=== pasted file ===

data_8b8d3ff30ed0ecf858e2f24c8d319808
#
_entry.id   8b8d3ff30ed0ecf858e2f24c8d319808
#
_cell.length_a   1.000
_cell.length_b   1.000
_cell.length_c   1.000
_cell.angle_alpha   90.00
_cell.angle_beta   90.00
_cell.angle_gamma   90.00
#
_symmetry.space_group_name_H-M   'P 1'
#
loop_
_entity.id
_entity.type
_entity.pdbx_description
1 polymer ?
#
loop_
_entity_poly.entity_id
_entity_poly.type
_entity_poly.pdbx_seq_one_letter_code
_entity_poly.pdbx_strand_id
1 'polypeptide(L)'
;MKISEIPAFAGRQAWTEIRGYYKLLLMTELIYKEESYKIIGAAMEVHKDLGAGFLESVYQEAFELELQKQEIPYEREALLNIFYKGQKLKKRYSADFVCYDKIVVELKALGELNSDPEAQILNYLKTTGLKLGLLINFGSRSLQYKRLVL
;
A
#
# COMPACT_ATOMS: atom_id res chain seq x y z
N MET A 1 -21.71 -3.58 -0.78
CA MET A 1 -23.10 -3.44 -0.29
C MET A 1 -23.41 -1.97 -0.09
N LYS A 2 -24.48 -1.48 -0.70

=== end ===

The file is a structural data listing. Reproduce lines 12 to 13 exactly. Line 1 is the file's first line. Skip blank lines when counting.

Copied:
_symmetry.space_group_name_H-M   'P 1'
#